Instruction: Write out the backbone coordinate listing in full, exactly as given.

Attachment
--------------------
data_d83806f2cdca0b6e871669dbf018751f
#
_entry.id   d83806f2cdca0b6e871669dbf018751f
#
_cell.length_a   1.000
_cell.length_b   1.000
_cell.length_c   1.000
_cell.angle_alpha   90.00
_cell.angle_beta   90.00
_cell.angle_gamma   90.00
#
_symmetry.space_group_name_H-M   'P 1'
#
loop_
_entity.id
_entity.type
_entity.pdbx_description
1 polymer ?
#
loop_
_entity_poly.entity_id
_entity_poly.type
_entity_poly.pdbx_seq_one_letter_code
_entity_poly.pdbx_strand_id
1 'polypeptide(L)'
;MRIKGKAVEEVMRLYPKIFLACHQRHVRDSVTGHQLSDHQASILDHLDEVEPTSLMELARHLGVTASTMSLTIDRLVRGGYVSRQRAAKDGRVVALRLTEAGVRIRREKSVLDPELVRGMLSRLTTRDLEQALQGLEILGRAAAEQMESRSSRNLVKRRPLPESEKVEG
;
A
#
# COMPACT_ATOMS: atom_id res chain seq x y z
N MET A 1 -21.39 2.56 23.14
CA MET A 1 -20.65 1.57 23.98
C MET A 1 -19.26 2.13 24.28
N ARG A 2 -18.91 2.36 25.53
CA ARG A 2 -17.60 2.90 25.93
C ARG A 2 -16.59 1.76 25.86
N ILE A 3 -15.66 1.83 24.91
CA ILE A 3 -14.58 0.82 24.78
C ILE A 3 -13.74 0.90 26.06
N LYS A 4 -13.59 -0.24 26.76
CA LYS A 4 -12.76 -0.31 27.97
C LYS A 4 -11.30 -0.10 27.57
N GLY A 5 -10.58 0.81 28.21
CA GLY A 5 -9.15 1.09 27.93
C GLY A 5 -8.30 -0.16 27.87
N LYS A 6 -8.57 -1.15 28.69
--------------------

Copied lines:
data_d83806f2cdca0b6e871669dbf018751f
#
_entry.id   d83806f2cdca0b6e871669dbf018751f
#
_cell.length_a   1.000
_cell.length_b   1.000
_cell.length_c   1.000
_cell.angle_alpha   90.00
_cell.angle_beta   90.00
_cell.angle_gamma   90.00
#
_symmetry.space_group_name_H-M   'P 1'
#
loop_
_entity.id
_entity.type
_entity.pdbx_description
1 polymer ?
#
loop_
_entity_poly.entity_id
_entity_poly.type
_entity_poly.pdbx_seq_one_letter_code
_entity_poly.pdbx_strand_id
1 'polypeptide(L)'
;MRIKGKAVEEVMRLYPKIFLACHQRHVRDSVTGHQLSDHQASILDHLDEVEPTSLMELARHLGVTASTMSLTIDRLVRGGYVSRQRAAKDGRVVALRLTEAGVRIRREKSVLDPELVRGMLSRLTTRDLEQALQGLEILGRAAAEQMESRSSRNLVKRRPLPESEKVEG
;
A
#
# COMPACT_ATOMS: atom_id res chain seq x y z
N MET A 1 -21.39 2.56 23.14
CA MET A 1 -20.65 1.57 23.98
C MET A 1 -19.26 2.13 24.28
N ARG A 2 -18.91 2.36 25.53
CA ARG A 2 -17.60 2.90 25.93
C ARG A 2 -16.59 1.76 25.86
N ILE A 3 -15.66 1.83 24.91
CA ILE A 3 -14.58 0.82 24.78
C ILE A 3 -13.74 0.90 26.06
N LYS A 4 -13.59 -0.24 26.76
CA LYS A 4 -12.76 -0.31 27.97
C LYS A 4 -11.30 -0.10 27.57
N GLY A 5 -10.58 0.81 28.21
CA GLY A 5 -9.15 1.09 27.93
C GLY A 5 -8.30 -0.16 27.87
N LYS A 6 -8.57 -1.15 28.69